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New York City and its efforts to help Black-Owned Businesses

New York City and its efforts to help Black-Owned Businesses

For several years, New York City (NYC) has been developing and implementing different initiatives aimed at assisting local small businesses and Minority-Owned businesses, such as those owned by Black entrepreneurs.

Black-Owned businesses have been an integral part of NYC for centuries, providing a pathway for wealth generation among Black families. However, Black entrepreneurs face significant obstacles and are underrepresented among the city's business owners. Despite making up more than 20% of NYC's population, only 3.5% of its businesses are owned by Black entrepreneurs.

What has NYC done to empower Black-Owned businesses?

In 2019, the city launched the BE NYC Accelerator, a program that aims to support Black entrepreneurs in New York City by providing them with access to resources, training, and mentorships. The program served a total of 105 businesses over the course of three cohorts, generating a total of $25.8 million in revenue and creating 271 jobs. 

As the top challenges identified by Black entrepreneurs were access to capital (40%), lack of preparation and background on how to run a business (15%), and lack of reliable resources to help  (13%), the city and Goldman Sachs, a BE NYC’s partner, gave the participating groups access to capital and business education.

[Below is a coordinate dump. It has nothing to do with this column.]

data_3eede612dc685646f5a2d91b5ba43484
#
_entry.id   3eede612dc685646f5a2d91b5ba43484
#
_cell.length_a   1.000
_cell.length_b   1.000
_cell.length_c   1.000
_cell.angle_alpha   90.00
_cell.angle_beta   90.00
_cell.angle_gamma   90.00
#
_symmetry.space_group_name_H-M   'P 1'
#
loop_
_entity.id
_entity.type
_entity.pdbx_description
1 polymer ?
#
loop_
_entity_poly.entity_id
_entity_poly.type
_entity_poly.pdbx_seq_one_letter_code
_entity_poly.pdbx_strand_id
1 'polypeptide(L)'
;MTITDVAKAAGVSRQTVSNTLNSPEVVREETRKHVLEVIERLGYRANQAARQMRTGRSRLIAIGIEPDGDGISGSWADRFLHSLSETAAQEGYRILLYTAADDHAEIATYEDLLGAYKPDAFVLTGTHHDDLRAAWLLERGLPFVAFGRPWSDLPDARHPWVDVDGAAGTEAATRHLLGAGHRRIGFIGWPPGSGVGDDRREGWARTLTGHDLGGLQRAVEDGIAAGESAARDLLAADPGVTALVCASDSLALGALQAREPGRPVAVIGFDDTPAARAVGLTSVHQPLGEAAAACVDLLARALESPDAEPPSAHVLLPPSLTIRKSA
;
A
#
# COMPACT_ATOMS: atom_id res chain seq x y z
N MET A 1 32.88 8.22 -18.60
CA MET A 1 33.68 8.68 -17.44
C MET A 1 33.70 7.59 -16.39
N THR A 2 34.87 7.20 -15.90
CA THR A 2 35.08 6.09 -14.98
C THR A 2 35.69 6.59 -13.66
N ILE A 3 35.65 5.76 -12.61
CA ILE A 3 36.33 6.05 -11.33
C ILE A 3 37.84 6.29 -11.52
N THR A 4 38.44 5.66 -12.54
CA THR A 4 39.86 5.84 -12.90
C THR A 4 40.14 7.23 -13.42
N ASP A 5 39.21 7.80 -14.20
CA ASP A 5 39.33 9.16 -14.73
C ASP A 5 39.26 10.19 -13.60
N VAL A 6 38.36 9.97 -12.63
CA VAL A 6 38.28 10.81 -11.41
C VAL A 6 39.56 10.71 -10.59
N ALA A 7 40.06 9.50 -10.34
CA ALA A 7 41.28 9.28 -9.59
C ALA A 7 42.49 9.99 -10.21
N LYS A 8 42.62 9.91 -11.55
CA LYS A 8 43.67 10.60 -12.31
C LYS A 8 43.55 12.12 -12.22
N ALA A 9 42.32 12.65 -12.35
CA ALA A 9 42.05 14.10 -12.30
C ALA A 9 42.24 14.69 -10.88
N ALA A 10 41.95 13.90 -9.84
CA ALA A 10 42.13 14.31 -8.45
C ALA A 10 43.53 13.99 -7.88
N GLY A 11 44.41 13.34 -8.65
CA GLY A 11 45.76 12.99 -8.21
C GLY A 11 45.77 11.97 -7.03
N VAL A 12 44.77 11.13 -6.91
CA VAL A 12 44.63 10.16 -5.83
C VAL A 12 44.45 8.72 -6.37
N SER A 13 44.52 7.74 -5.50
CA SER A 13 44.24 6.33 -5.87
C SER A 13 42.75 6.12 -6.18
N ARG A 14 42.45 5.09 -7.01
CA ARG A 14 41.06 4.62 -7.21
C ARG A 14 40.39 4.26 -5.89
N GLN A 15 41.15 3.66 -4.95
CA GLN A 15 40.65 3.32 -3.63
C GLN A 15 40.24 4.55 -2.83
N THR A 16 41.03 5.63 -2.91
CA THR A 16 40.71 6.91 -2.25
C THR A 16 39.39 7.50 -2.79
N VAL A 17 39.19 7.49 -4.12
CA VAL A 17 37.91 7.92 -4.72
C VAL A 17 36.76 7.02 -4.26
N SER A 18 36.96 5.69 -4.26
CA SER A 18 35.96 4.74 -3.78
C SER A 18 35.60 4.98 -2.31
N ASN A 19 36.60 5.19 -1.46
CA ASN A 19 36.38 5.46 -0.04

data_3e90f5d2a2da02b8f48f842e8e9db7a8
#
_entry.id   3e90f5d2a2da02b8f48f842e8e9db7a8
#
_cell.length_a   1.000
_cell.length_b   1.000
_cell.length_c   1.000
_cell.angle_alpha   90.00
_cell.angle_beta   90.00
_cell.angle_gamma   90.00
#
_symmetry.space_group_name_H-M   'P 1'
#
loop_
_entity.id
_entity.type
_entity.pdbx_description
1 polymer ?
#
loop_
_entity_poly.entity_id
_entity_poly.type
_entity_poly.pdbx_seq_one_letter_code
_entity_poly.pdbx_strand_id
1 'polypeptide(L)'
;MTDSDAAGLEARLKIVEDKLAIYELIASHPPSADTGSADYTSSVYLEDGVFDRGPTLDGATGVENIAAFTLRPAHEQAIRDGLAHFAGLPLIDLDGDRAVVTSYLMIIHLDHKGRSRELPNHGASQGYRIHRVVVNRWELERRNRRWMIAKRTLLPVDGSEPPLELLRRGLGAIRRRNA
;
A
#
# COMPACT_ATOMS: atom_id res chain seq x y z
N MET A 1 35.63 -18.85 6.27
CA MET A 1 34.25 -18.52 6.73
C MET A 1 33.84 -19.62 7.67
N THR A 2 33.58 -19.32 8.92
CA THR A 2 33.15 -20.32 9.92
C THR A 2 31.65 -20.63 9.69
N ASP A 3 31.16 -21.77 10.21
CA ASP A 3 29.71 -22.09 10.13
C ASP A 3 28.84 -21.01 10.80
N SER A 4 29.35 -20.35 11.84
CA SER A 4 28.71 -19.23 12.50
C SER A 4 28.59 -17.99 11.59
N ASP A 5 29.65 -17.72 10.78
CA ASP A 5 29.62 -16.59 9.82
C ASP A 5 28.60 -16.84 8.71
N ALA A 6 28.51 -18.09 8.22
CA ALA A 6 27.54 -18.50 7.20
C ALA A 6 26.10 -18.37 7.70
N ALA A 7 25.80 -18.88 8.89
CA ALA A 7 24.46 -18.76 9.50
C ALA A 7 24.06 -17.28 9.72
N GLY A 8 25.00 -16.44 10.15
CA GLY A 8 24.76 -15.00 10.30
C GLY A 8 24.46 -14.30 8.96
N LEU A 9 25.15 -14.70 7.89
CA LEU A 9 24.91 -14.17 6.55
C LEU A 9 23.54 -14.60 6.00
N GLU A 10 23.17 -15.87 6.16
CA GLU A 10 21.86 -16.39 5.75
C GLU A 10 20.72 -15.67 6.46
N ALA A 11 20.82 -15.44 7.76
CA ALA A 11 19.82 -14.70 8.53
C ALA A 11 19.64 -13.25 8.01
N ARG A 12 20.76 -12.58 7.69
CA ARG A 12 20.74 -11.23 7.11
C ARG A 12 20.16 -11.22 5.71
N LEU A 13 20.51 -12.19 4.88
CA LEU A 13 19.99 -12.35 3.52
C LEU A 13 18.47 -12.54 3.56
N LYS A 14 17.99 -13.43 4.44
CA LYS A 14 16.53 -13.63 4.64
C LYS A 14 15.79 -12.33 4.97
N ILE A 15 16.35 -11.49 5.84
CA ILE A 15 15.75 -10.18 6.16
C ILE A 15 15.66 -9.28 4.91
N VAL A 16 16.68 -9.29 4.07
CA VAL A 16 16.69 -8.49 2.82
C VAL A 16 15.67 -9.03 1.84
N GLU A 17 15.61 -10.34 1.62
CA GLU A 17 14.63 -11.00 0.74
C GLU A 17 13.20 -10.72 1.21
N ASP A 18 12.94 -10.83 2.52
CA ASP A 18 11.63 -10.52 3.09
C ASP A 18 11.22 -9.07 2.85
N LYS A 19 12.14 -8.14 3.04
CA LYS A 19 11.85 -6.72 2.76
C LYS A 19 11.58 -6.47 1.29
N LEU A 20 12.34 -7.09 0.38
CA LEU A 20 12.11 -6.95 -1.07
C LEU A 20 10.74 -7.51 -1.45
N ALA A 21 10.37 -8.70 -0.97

In 2020, the "You Do It With Your Heart”: Black Business Solidarity Initiative was launched, in response to the COVID-19 pandemic and the social unrest following the murder of George Floyd. This initiative highlights the economic power of Black New Yorkers and the cultural significance of Black-owned businesses, which have long been a cornerstone of NYC neighborhoods. 

As a way to define the direction of the BE NYC’s initiative, the city combined insights from historical research, scholarly articles, public data, and, most importantly, the voices of more than 1,500 Black entrepreneurs, business leaders, community leaders, and advocates from every borough and across industries in the 2020 Report: Advancing Black Entrepreneurship in NYC.

In 2021, the city announced three new mentorship programs: “Small Business Mentors NYC”,  “BE NYC Mentors” and “M/WBE Mentors”, which provided industry experts as guides for entrepreneurs seeking to start and grow their businesses in the post-COVID era. 

During the same year, former Mayor Bill de Blasio and NYC Department of Small Business Services (SBS) launched “Shop Your City: BE NYC”, a program to support Black-owned businesses and encourage new yorkers to shop locally.

Later, the city launched the “BE NYC Startup Intensive", a no-cost, 40-hour intensive instructional course that provided Black entrepreneurs with the knowledge and skills they need to launch and run successful businesses in NYC. 

Also, it partnered with EY (Ernst & Young), a global professional services firm, to connect Black entrepreneurs with world-class resources and guidance. This provided pro bono consulting services to Black-owned businesses and offered expertise in a range of business areas to help these businesses overcome challenges and grow.